Pavee Lackeen

Ogden has a photographic style and a desire to make a difference

Film Review by David Winton | 16 May 2006
Film title: Pavee Lackeen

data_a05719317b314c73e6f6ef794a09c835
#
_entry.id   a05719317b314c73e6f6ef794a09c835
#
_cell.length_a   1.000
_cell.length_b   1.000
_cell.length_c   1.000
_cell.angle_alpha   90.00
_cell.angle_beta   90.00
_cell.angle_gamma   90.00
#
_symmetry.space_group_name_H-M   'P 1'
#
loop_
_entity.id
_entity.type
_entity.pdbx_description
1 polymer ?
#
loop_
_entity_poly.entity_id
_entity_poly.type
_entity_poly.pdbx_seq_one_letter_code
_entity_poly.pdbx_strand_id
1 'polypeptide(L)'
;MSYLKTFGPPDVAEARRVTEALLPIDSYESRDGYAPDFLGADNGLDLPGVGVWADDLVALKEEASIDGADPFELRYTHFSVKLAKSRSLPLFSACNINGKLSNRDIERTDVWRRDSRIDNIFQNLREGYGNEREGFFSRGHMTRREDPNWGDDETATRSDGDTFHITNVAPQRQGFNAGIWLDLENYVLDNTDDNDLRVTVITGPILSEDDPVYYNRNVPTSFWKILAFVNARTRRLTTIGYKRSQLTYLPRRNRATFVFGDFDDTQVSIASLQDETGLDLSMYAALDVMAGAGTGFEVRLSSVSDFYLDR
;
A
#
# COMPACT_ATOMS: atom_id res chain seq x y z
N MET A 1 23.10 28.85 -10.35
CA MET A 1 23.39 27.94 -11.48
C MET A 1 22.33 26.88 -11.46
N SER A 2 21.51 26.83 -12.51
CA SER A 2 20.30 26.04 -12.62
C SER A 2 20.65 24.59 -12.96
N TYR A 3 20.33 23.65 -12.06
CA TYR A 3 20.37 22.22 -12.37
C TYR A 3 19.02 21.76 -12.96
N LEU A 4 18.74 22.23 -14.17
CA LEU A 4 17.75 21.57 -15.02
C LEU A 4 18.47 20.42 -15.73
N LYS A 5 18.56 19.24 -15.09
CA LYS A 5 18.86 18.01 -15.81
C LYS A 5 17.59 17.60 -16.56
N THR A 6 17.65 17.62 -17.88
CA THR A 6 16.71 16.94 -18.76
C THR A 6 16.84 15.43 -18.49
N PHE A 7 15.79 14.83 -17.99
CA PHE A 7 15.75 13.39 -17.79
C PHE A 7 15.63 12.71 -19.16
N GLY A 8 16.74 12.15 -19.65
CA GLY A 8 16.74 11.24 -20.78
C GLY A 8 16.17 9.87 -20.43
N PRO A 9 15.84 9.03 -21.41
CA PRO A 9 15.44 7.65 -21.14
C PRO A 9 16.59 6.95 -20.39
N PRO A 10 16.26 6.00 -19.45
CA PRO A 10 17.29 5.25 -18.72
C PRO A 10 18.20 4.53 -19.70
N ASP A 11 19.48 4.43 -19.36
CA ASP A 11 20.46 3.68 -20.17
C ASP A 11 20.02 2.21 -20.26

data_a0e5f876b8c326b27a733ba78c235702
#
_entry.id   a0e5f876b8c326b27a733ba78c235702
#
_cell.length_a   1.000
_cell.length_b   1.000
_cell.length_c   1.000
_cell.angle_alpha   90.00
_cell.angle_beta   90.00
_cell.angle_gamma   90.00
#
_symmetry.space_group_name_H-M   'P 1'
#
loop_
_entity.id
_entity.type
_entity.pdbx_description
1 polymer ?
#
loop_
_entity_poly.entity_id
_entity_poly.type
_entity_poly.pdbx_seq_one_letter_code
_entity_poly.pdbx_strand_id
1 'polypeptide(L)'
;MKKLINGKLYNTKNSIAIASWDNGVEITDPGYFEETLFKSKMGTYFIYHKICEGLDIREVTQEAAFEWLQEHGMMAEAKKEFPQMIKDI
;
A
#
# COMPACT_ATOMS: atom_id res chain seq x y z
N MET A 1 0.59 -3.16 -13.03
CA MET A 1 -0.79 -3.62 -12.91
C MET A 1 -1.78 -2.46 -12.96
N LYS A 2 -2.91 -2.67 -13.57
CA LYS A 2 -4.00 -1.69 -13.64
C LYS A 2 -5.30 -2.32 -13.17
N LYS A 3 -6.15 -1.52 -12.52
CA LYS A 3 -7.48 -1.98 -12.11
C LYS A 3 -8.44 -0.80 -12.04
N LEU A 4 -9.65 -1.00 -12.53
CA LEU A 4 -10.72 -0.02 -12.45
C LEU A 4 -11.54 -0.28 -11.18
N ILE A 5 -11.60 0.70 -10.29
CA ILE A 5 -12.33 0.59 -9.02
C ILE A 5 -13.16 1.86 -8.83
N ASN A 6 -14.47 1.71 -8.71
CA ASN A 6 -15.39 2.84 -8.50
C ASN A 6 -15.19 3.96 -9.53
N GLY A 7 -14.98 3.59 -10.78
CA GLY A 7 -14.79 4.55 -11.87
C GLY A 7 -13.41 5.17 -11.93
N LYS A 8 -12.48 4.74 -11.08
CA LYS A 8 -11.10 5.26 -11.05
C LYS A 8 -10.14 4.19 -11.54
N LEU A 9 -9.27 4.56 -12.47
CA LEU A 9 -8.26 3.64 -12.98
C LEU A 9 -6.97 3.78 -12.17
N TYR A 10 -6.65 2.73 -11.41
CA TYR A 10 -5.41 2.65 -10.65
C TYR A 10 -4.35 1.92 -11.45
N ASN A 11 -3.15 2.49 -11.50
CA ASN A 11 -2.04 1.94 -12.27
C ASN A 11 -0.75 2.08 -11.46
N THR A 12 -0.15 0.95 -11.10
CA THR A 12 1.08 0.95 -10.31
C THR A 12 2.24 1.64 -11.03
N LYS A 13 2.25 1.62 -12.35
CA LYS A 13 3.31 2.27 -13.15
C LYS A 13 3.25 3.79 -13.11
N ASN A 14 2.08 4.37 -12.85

Already an accomplished photographer, Perry Ogden co-wrote and directed his first film as documentary-like as possible. Shot with a plotless 24 page script, the film follows 10 year-old Winnie, an Irish traveller, through her daily grind. The permanently bored characters encounter a few token painful scenarios – Winnie doesn't even know the year she was born. Still, the film gives real life Winnie Maughan and her family the only portrait suitable: unflinching realism, from the sea of powerless public service agents to the family's permanent lack of plumbing. Especially poignant is Winnie's educational encounter with an African hair salon where both hairdresser and Winnie attempt to appear more comfortable with each other in their on-screen roles. However, since both are playing versions of their real selves, the tension between them gets even more bizarre. The DVD release will certainly afford more of an audience to this marginalized population, and the commentary track affords a typical amount of added insight into Ogden's photographic style and desire to make a difference. [David Winton]
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